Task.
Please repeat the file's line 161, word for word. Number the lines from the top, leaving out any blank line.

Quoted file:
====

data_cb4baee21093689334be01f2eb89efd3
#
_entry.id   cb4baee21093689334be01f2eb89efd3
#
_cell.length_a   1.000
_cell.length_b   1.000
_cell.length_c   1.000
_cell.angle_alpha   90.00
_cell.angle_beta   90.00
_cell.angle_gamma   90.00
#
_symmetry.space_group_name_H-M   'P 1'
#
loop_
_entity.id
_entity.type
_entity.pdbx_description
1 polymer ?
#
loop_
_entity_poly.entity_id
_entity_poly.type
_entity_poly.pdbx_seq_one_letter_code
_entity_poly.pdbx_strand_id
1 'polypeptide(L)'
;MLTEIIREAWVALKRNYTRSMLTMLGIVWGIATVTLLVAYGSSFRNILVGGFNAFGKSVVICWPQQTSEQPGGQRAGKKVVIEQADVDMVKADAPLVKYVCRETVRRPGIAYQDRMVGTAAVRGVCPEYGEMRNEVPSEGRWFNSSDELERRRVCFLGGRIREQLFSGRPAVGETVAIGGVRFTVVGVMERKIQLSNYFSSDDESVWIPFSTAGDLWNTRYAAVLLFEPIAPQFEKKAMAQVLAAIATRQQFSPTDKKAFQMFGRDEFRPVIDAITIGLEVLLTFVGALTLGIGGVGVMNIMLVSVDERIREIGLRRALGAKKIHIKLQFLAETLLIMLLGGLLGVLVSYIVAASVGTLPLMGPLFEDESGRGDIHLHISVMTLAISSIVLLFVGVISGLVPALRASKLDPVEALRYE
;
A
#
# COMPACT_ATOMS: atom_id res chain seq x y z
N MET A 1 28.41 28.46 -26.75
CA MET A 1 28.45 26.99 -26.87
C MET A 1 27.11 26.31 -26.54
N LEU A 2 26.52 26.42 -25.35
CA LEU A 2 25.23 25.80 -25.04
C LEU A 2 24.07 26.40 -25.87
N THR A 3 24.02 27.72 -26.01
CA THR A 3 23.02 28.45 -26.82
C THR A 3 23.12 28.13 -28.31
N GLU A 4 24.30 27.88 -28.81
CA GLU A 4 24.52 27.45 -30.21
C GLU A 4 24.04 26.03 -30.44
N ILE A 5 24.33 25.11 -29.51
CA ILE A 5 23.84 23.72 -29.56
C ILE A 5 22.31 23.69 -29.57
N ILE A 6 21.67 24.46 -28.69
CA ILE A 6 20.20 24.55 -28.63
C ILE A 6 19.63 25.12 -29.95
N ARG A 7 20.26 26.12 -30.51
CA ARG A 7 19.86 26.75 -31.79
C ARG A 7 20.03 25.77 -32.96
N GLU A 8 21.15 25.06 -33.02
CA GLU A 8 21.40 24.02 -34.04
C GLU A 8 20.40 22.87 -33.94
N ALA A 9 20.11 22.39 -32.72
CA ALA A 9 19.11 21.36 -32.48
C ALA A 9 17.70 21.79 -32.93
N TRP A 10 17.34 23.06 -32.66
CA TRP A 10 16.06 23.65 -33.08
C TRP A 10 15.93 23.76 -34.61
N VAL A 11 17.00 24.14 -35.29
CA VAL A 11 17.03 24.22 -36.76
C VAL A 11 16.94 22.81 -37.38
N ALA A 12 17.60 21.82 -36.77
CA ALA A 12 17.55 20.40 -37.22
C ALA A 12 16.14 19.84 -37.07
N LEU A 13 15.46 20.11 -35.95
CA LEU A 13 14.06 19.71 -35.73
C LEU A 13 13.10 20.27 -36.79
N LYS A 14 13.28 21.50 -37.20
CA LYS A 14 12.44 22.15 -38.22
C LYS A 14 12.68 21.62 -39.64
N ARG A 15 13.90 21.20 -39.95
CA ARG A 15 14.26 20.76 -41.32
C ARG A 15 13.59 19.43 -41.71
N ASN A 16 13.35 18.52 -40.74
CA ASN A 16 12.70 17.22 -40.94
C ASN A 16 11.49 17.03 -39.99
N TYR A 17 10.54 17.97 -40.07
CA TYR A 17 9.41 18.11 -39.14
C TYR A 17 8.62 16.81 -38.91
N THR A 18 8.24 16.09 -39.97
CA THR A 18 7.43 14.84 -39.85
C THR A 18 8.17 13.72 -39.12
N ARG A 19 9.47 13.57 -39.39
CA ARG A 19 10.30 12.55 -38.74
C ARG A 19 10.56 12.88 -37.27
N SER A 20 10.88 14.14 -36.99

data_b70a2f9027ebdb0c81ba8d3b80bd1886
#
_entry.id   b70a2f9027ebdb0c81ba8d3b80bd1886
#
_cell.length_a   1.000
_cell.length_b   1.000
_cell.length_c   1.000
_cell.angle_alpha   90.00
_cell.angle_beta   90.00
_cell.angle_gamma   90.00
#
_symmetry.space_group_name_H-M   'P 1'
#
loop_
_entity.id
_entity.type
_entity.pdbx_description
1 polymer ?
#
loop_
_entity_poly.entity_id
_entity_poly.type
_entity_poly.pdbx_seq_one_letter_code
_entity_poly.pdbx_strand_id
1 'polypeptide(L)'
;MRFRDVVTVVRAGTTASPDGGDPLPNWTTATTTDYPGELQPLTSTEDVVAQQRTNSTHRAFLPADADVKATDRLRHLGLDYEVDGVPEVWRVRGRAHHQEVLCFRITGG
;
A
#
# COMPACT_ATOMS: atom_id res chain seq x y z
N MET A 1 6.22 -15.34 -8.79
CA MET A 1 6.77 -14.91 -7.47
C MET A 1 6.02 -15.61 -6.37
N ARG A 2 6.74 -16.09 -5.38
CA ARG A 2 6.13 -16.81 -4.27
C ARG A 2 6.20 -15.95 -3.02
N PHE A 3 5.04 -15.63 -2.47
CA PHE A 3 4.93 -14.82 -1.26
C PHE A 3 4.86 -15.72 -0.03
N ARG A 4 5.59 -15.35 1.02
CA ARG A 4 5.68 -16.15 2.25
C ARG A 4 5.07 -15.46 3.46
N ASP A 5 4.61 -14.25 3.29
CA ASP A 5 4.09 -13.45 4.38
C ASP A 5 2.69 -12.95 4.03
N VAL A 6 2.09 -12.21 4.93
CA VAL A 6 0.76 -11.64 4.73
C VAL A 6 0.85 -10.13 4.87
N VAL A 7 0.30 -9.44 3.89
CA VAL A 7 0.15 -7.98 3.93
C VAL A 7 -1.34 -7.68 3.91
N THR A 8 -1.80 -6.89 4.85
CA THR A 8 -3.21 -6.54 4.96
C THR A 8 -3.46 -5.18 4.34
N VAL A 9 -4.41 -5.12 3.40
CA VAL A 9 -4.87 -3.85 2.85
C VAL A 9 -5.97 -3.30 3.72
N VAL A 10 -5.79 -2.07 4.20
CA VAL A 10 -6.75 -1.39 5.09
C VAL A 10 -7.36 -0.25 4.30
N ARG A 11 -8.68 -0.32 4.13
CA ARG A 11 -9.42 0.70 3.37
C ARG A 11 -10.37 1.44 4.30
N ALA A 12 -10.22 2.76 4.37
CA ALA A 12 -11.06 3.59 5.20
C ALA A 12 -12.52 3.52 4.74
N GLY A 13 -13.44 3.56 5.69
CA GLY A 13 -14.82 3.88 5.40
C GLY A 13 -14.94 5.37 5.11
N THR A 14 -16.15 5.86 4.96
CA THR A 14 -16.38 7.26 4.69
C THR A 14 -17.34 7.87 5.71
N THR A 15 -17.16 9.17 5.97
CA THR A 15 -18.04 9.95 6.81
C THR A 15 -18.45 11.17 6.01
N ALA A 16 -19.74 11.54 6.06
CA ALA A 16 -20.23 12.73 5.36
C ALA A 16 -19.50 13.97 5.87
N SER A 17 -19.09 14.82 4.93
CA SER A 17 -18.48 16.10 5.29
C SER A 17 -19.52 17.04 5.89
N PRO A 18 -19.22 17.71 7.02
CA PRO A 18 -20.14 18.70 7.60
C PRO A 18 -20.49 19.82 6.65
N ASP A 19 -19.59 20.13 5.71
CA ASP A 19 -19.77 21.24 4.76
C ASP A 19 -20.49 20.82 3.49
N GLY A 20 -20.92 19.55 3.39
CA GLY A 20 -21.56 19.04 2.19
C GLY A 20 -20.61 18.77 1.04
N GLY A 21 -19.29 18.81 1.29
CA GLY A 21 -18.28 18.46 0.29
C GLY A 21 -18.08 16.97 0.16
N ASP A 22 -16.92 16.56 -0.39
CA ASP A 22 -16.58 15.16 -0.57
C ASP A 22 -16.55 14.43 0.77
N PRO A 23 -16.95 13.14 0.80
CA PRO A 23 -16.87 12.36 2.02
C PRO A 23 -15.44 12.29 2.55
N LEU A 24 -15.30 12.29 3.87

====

N THR A 15 -17.16 9.17 5.97